100 Books Reading Challenge

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Started a reading challenge project mid-spring of 2017. The goal: read 100 books by summer in a year. I’m inching along, albeit at a slower pace than I’d like. Figured posting the list on my blog would hold me accountable–also, I get to share cool books!

So here’s a list of books I’ve reading; I plan to update every 10 books or so. If you have any book recommendations, I’d love to hear them! 🙂

April 10th, 2019: Oh! I am just about done with this project. It’s taken me two years, and I’m just 7 books away. In looking back, I realize that some stories I have forgotten, while others have burned into my memory. I’ve bolded some of the stories I really loved and remembered.

June 22nd, 2019: I’m done! I finished earlier, but I just didn’t want to–weirdly enough–be done with this project. I’ve finished 100 books in, ah, two years.

  1. One! Hundred! Demons!, Lynda Barry
  2. James and the Giant Peach, Roald Dahl
  3. The Absolutely True Diary of a Part-Time Indian, Sherman Alexie
  4. Here, Richard McGuire
  5. Zombie Survival Guide, Max Brooks
  6. Burned, Ellen Hopkins
  7. Is Everyone Hanging Out Without Me?, Mindy Kaling
  8. Walking Dead 1, Robert Kirkman
  9. Walking Dead 2, Robert Kirkman
  10. I Know Why The Caged Bird Sings, Maya Angelous
  11. Milk and Honey, Rupi Kaur
  12. Partner Track, Helen Wan
  13. Girl, Interrupted, Susanna Kaysen
  14. Kafka, R. Crumb
  15. Project Jennifer, Jill Rosenblatt
  16. Dignity, Donna Hicks
  17. Can We Talk About Something More Pleasant, Roz Chast
  18. Ginny Moon, Benjamin Ludwig
  19. Autobiography of Barefoot Gen, Nakazawa Keji
  20. Meow Meow, Jose Fonollosa
  21. Beautiful Darkness, Fabien Vehlmann
  22. Phenomenal Woman, Maya Angelou
  23. The Skin Above My Knees, Marcia Butler
  24. Essential Poems (To Fall in Love With), Daisy Goodwin
  25. Sailing Alone Around the Room, Billy Collins
  26. Future Tense, Paintings by Alex Gross
  27. Why Not Me?, Mindy Kaling
  28. Thirst, Poems by Mary Oliver
  29. Global Street Art, Lee Boffkin
  30. Men Without Women, Haruki Murakami
  31. Vintage Cisneros, Sandra Cisneros 
  32. Have You Seen Marie, Sandra Cisneros
  33. Woman Hollering Creek, Sandra Cisneros
  34. The Quiet Eye: A Way of Looking at Pictures, Sylvia Judson
  35. Blue Nights, Joan Didion 
  36. The House on Mango Street, Sandra Cisneros
  37. This is How You Lose Her, Junot Diaz
  38. The Embassy of Cambodia, Zadie Smith
  39. Love Mad Poems, Rumi
  40. The Wolves In The Walls, Neil Gaiman
  41. Forms of Distance, Bei Dao
  42. 73 Poems, E.E. Cummings
  43. The Love Bunglers, Jaime Hernandez
  44. Little Book of Little Stories
  45. Shoplifter, Michael Cho
  46. Rick & Morty Comics
  47. Fresh Complaint, Jeffrey Eugenides
  48. Stone Butch Blues, Leslie Feinberg
  49. White Teeth, Zadie Smith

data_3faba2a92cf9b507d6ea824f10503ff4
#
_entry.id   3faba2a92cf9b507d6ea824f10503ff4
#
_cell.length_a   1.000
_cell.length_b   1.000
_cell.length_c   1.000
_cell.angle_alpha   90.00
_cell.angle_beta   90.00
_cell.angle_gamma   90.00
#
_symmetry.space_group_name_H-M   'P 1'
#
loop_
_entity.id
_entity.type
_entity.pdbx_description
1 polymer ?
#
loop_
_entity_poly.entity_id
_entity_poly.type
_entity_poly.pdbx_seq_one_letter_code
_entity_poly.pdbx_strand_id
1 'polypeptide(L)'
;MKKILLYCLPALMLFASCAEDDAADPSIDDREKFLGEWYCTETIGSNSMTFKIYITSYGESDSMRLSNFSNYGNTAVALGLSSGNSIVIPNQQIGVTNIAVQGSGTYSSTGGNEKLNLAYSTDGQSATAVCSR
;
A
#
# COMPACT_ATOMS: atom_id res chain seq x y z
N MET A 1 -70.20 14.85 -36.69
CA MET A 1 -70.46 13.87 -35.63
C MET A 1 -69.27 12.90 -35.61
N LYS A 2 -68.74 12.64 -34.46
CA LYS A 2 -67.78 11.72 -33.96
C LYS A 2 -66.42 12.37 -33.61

50. South and West, Joan Didion
  51. Dear Dumb Diary
  52. Stories Julian Tells, Ann Cameron
  53. Stitches, David Small
  54. Tuesdays with Morrie, Mitch Albom
  55. Buddha in the Attic, Julie Otsuka
  56. Pretty: Stories, Greg Kearney
  57. Night Watch, Malin Lindroth
  58. Constance and the Great Escape, Pieere Le Gall 
  59. Rapunzel, Paul Zelinsky
  60. Jane and the Fox & Me, Isabelle Aresenault 
  61. I’ve Loved You Since Forever, Hoda Kobb
  62. Corduroy, Don Freeman
  63. Buck, MK Asante
  64. Chemistry, Weike Wang
  65. The Life-Changing Magic of Tidying Up, Marie Kondo
  66. Soviet Daughter, Julia Alekseyeva
  67. Things Fall Apart, Chinua Achebe
  68. LIFE 70 Years of Extraordinary Photography
  69. On Tyranny: Twenty Lessons from the Twentieth Century, Timothy Snyder
  70. SHOCK
  71. Beijing: Imperial and Contemporary
  72. Abandoned America, Matthew Christopher
  73. The Polaroid Book
  74. The Kite Runner, Khaled Hosseini
  75. Cats, Jane Bown
  76. The Photographs of Carl Mydans
  77. Camanchaca, Diego Zuniga 
  78. Creepy Carrots, Aaron Reynolds
  79. Lies in The Dust : A Tale of Remorse From The Salem Witch Trial
  80. Persepolis, Marjane Satrapi
  81. Going Into Town, Roz Chaz
  82. Doodle Diary of A New Mom, Lucy Scott
  83. The Marshmallow Test, Walter Mischel
  84. From the Mixed-up Files of Mrs. Basil E. Frankweiler, E.L Konigsburg
  85. The Bonesetter’s Daughter, Amy Tan
  86. Interpreter’s Maladies
  87. Rx
  88. Because We Are Bad, Lily Bailey
  89. Frida’s Bed, Slavenka Drakulic
  90. Zenobia
  91. Light Filters In Poems, Caroline Kaufman
  92. Sweet Land Stories, E.L Doctorow
  93. Hap and Hazzy at the End of the World, Diane DeSanders
  94. The Pleasure of My Company, Steve Martin
  95. One of The Boys, Daniel Magariel 
  96. Mary Ann in Autumn Book, Armistead Maupin
  97. Norwegian Wood, Haruki Murakami
  98. The Handmaid’s Tale, Margaret Atwood
  99. The Refugees, Viet Thanh Nguyen
  100. States of Mind, Emilie Guillon

Norwegian Wood

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And just like that, Marukami’s done it again– strung me into his worlds of dreams, lust, prose and despair. This time, I didn’t feel as though I was on the cusp reality. Rather, I felt myself grounded in the meadows of Norwegian Wood.

“Memory is a funny thing. When I was in the scene, I hardly paid it any mind. I never stopped to think of it as something that would make a lasting impression, certainly never imagined that eighteen years later I would recall it in such detail.

I didn’t give a damn about the scenery that day. I was thinking about myself. I was thinking about the beautiful girl walking next to me. I was thinking about the two of us together, and then about myself again. It was the age, that time of life when every sight, every feeling, every thought came back, like a boomerang, to me. And worse, I was in love. Love with complications. The scenery was the last thing on my mind.”